Reference > Brewer’s Dictionary > Ego and Non-Ego.

 Eg’lantine (3 syl.).Egoism. 
CONTENTS · BIBLIOGRAPHIC RECORD
E. Cobham Brewer 1810–1897. Dictionary of Phrase and Fable. 1898.
 
Ego and Non-Ego.
 
“Ego” means I myself; “Non-ego” means the objective world. They are terms used by Fichté (1762–1814) to explain his Idealism. According to this philosopher, the Ego posits or embraces the Non-ego. Take an example: A tree is an object out of my personality, and therefore a part of the Non-ego. I see a tree; the tree of my brain is a subjective tree, the tree itself is an objective tree. Before I can see it, the objective tree and the subjective tree must be like the two clocks of a telegraphic apparatus; the sender and reader must be in connection, the reader must “posit,” or take in the message sent. The message, or nonego, must be engrafted into the ego. Applying this rule generally, all objects known, seen, heard, etc., by me become part of me, or the ego posits the non-ego by subjective objectivity.   1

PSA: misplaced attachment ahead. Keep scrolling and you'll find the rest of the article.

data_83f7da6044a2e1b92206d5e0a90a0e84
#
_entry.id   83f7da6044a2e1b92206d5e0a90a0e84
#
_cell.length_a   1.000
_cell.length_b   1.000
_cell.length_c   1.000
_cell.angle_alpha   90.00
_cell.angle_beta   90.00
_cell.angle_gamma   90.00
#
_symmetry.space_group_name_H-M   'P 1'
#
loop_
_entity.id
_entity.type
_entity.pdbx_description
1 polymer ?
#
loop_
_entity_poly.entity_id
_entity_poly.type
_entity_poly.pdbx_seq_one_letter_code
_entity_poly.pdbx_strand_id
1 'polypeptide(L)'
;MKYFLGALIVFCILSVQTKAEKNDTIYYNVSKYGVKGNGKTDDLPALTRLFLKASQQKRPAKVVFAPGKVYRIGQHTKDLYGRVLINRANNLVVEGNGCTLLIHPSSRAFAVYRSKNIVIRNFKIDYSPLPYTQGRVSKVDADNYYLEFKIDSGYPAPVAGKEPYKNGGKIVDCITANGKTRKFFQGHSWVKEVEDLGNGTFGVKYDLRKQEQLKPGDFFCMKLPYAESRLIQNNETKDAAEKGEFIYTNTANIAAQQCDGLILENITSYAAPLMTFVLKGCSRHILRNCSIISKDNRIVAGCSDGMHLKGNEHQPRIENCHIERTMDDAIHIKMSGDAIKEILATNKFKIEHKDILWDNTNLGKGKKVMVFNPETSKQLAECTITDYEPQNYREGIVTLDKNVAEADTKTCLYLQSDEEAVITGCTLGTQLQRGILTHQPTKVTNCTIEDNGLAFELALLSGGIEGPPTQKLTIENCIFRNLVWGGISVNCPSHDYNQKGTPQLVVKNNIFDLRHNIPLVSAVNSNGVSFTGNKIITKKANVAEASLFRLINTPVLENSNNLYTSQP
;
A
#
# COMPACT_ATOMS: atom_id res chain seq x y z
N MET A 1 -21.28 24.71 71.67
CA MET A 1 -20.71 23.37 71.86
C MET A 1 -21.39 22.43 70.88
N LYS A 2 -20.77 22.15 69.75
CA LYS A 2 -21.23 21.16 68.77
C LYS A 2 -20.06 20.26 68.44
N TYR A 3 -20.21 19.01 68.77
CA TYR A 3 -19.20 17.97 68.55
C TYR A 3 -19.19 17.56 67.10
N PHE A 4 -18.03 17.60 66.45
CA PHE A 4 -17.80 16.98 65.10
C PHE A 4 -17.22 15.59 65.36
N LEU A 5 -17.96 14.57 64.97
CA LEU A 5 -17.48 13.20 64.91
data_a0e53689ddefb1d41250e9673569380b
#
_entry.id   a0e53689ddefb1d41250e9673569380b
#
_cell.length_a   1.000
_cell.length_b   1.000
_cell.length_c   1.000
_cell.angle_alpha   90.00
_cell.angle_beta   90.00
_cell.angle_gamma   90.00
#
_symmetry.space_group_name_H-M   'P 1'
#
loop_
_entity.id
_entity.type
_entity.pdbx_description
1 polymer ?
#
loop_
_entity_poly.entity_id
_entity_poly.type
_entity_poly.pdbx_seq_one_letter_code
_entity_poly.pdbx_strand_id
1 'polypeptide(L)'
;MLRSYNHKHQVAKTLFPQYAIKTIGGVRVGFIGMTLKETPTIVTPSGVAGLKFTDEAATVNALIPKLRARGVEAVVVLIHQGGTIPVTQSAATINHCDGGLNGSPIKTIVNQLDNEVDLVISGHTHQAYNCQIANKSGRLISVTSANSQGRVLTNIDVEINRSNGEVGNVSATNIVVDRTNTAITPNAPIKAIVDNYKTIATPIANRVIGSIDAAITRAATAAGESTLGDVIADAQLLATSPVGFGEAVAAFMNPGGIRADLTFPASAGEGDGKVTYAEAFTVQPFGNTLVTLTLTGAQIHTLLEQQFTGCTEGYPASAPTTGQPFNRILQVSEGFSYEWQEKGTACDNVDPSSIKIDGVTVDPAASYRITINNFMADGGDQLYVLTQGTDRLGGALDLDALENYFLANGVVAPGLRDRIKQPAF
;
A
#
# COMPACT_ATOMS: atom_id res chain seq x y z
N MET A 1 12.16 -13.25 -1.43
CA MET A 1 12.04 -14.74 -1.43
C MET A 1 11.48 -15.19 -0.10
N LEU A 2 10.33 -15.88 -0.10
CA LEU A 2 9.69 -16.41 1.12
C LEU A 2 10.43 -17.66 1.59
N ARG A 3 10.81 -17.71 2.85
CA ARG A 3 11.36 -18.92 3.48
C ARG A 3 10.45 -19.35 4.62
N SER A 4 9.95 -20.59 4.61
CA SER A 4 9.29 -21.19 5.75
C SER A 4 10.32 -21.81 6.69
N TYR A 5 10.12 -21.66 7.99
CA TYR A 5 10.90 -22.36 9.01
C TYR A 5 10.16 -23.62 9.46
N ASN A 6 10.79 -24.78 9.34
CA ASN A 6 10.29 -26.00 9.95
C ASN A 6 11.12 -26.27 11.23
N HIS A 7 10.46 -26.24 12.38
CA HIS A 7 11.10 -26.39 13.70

Eg’lantine (3 syl.).Egoism. 

 
Loading
Click here to shop the Bartleby Bookstore.

Shakespeare · Bible · Strunk · Anatomy · Nonfiction · Quotations · Reference · Fiction · Poetry
© 1993–2014 Bartleby.com · [Top 150] · Subjects · Titles · Authors